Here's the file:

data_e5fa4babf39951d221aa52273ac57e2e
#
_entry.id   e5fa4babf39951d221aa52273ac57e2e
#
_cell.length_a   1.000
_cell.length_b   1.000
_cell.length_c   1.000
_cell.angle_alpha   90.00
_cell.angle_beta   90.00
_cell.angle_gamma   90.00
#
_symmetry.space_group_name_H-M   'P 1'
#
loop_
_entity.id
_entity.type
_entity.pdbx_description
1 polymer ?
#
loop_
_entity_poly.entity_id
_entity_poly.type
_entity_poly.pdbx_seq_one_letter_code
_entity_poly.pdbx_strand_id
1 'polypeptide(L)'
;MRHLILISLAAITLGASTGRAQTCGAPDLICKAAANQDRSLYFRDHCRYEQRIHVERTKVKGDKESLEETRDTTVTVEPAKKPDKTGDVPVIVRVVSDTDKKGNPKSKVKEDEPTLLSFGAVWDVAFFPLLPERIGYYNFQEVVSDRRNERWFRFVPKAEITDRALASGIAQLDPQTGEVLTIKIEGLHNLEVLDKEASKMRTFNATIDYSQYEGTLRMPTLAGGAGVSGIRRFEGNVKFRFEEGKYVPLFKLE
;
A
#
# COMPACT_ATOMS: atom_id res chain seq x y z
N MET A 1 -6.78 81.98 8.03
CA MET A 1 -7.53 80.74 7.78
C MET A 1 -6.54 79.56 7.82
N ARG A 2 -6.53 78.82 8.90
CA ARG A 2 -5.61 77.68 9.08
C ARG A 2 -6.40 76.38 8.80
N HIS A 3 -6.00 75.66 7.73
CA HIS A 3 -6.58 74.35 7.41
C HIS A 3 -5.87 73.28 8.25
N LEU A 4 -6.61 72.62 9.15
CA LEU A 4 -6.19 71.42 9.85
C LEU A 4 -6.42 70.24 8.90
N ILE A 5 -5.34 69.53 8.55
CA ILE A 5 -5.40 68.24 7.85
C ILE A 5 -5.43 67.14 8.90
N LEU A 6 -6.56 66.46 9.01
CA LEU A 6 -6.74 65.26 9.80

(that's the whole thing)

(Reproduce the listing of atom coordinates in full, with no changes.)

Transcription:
data_e5fa4babf39951d221aa52273ac57e2e
#
_entry.id   e5fa4babf39951d221aa52273ac57e2e
#
_cell.length_a   1.000
_cell.length_b   1.000
_cell.length_c   1.000
_cell.angle_alpha   90.00
_cell.angle_beta   90.00
_cell.angle_gamma   90.00
#
_symmetry.space_group_name_H-M   'P 1'
#
loop_
_entity.id
_entity.type
_entity.pdbx_description
1 polymer ?
#
loop_
_entity_poly.entity_id
_entity_poly.type
_entity_poly.pdbx_seq_one_letter_code
_entity_poly.pdbx_strand_id
1 'polypeptide(L)'
;MRHLILISLAAITLGASTGRAQTCGAPDLICKAAANQDRSLYFRDHCRYEQRIHVERTKVKGDKESLEETRDTTVTVEPAKKPDKTGDVPVIVRVVSDTDKKGNPKSKVKEDEPTLLSFGAVWDVAFFPLLPERIGYYNFQEVVSDRRNERWFRFVPKAEITDRALASGIAQLDPQTGEVLTIKIEGLHNLEVLDKEASKMRTFNATIDYSQYEGTLRMPTLAGGAGVSGIRRFEGNVKFRFEEGKYVPLFKLE
;
A
#
# COMPACT_ATOMS: atom_id res chain seq x y z
N MET A 1 -6.78 81.98 8.03
CA MET A 1 -7.53 80.74 7.78
C MET A 1 -6.54 79.56 7.82
N ARG A 2 -6.53 78.82 8.90
CA ARG A 2 -5.61 77.68 9.08
C ARG A 2 -6.40 76.38 8.80
N HIS A 3 -6.00 75.66 7.73
CA HIS A 3 -6.58 74.35 7.41
C HIS A 3 -5.87 73.28 8.25
N LEU A 4 -6.61 72.62 9.15
CA LEU A 4 -6.19 71.42 9.85
C LEU A 4 -6.42 70.24 8.90
N ILE A 5 -5.34 69.53 8.55
CA ILE A 5 -5.40 68.24 7.85
C ILE A 5 -5.43 67.14 8.90
N LEU A 6 -6.56 66.46 9.01
CA LEU A 6 -6.74 65.26 9.80